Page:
Poor Millionaires and a Possible Penance for Cherry

It’s becoming more and more well documented that concussions are serious. Largely news of this reaches us from the sport of football and studies done on exNFLers. Which makes sense – the most likely sport for getting a concussion is football. And many footballers receive multiple concussions.

You can take this link to a more in depth article about those footballers, but largely it says that long term consequences of concussions can be very serious. First of all there is dementia, many footballers have serious dementia for the last 10, 20, 30 years of their lives. 3 or more concussions give a much larger chance for the footballer to experience depression than the regular public. If you play too soon after a first concussion, a player can die of 2nd impact syndrome. Between 1980 and 1993, 17 deaths were attributed to this.

Those are the most serious consequences. Also don’t forget that after a first concussion, it is much easier to get more concussions. As well, concussions lead to headaches and memory loss to further exacerbate things in the long run.

Professional sports have been slow to react to the long term effects of concussion. I write this in a bid to speed things along.

I’m not sure where football is going to go with all this, I pay more attention to hockey. There are now groups trying to eliminate head shots. And it would be hypocritical to allow fighting to proceed when this mainly is about blows to the head of opponents.

The information is so compelling that I now feel sympathy to millionaire hockey players. Previously I didn’t care to such a degree that I had cheered checks to Eric Lindros that ended with him having a concussion. Maybe this was rebellion in the nineties to all the press that he was “the Next One” i.e. The next Lemieux or Gretzky. Lindros had multiple concussions so he is at high risk for lifetime problems. I now feel for him and wish him well even though he still has many millions.

And “the Next Next One”, Sydney Crosby, has been out with a concussion for months and months. Just when it seemed he was starting to turn on the jets and really becoming as good as Gretzky and Lemieux (see his goal to win gold at the 2010 Olympics).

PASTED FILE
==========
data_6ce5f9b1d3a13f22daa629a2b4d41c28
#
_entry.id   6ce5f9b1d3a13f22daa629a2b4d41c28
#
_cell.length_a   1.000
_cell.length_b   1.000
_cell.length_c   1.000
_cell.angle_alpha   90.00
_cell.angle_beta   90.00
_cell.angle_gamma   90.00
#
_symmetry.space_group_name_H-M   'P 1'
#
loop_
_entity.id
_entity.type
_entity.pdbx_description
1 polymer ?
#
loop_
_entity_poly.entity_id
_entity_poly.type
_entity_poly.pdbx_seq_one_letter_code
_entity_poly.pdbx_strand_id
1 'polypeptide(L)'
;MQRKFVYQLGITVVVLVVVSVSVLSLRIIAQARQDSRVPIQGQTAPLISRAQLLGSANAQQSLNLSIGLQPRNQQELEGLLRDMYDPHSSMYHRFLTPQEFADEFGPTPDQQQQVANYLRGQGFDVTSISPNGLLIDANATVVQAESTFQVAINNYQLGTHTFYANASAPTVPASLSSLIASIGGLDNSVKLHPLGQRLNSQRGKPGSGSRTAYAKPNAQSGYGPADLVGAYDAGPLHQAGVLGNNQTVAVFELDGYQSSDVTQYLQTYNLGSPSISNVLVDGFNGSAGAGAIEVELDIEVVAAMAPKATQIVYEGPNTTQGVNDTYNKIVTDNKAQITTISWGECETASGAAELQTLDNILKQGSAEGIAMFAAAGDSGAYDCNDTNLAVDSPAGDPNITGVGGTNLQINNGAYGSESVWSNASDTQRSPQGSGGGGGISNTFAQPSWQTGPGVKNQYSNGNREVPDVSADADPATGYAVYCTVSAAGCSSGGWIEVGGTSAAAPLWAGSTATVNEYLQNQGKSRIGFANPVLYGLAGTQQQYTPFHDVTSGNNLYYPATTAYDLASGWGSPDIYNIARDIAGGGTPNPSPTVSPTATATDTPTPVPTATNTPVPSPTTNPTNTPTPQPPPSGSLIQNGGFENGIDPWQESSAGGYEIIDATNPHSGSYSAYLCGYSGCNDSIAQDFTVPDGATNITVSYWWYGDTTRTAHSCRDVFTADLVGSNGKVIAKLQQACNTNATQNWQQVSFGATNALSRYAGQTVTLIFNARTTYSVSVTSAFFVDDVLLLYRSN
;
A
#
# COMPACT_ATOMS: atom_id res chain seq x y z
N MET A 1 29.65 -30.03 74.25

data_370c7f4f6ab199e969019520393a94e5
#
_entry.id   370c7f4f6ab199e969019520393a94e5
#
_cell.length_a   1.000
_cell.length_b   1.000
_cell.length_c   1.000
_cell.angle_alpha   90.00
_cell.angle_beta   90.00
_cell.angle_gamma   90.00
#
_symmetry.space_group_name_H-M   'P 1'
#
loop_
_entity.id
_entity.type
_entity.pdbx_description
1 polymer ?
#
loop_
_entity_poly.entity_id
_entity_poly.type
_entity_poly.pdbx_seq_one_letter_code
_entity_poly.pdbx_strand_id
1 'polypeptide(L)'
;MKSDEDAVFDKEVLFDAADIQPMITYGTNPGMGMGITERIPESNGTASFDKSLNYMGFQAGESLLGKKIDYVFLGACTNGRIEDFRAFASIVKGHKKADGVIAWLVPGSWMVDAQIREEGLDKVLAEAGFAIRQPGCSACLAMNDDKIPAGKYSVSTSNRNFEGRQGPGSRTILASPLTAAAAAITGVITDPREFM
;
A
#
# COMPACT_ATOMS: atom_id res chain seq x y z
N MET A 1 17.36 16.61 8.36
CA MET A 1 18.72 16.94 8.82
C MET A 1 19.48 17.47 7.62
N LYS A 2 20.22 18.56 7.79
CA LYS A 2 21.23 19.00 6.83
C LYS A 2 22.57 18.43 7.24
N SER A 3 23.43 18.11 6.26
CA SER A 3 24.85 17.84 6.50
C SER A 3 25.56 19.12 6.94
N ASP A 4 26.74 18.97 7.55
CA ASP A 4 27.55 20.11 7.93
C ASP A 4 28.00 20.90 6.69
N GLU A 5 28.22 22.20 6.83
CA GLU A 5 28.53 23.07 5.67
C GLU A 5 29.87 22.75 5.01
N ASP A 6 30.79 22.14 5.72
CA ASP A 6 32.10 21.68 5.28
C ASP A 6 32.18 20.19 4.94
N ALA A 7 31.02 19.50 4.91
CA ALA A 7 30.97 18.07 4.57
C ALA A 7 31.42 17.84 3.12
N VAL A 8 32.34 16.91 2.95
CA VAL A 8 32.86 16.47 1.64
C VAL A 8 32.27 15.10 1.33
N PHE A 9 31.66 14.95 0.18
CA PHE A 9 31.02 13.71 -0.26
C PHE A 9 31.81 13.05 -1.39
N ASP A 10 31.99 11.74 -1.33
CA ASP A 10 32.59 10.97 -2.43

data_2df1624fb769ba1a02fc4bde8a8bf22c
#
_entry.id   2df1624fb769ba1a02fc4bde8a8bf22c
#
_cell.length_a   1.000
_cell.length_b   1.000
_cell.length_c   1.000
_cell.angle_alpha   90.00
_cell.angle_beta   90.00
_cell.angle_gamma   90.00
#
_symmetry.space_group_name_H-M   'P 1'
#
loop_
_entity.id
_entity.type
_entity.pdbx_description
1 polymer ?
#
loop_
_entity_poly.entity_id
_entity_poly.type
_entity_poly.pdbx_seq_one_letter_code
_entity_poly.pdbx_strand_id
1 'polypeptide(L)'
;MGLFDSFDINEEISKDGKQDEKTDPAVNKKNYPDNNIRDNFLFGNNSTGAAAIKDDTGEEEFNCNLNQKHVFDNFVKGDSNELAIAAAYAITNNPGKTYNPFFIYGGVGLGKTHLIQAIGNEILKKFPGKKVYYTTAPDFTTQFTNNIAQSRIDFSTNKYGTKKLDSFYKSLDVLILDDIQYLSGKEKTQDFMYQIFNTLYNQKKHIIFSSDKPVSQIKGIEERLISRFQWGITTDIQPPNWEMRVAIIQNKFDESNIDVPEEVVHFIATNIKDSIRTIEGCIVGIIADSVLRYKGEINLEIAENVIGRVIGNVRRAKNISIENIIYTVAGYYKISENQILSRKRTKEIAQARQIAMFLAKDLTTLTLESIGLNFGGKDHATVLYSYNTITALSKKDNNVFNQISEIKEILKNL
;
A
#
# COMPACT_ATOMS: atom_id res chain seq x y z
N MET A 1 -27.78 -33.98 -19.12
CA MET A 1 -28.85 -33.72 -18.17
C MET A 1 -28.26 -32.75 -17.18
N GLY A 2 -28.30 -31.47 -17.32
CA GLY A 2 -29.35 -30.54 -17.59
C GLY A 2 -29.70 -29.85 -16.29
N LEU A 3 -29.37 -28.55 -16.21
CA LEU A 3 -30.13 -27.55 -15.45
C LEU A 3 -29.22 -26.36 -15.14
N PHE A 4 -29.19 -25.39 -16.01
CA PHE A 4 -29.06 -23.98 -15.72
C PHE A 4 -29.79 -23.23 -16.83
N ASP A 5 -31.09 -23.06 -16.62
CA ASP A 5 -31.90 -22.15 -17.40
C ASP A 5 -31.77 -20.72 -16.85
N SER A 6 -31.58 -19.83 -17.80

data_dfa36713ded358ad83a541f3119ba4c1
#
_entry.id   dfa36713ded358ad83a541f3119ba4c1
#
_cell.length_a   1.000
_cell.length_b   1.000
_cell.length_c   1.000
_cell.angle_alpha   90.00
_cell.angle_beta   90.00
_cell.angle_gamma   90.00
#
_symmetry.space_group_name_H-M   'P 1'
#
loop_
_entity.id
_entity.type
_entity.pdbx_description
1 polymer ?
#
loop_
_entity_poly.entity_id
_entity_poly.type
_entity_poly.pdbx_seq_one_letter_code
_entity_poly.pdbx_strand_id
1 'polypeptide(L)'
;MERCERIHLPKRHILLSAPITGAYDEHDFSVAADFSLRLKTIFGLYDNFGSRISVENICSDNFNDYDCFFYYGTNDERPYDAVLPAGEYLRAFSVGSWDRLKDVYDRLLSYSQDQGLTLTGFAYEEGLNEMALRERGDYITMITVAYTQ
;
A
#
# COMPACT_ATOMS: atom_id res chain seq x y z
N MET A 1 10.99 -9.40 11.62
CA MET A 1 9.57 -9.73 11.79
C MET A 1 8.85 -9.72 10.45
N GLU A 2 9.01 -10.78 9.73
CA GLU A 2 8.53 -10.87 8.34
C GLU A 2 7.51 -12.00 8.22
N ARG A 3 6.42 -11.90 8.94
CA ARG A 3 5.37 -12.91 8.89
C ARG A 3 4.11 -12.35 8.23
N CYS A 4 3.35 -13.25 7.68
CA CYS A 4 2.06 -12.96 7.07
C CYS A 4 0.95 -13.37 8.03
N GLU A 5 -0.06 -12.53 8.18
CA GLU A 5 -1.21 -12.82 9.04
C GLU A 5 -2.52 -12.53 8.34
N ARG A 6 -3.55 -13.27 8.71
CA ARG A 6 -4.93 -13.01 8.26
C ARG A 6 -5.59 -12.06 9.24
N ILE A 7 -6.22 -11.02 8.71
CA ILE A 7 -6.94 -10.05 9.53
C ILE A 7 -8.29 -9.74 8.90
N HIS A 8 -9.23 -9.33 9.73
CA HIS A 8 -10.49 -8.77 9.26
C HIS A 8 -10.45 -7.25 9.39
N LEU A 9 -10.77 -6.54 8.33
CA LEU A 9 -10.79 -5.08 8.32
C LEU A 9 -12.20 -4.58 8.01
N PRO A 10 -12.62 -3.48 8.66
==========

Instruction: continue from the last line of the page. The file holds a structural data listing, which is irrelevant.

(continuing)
It’s become obvious that the big fast guys in the NHL are marking the Next Ones. They know that if they can hit them just right a glorious career can fizzle to mediocrity. I now fear a world without any Next Ones. Sure I liked Lemieux and Gretzky but I don’t want all their records to last in perpetuity. So some parts of the NHL are lobbying for no head hits and no fighting.

For little fighting we can thank the Europeans all these years for thinking ahead and making that a part of their game for decades. Indeed, I think Europe managed to curate a better hockey experience for decades, now. It’s time Canada took the lead in hockey again, got Don Cherry to do the penance of praising European leadership for the last long while and take it further. Canadians should make it so there are absolutely no head shots and no fights. If Don Cherry refuses to do an about face and take the lead on this, I say he needs to lose any soapboxes he has now.

Hockey, at least, can largely be played concussion free. I wonder if that’s even possible in football.

About Larry Russwurm

Just another ranter on the Internet. Now in the Fediverse as @admin@larryrusswurm.org
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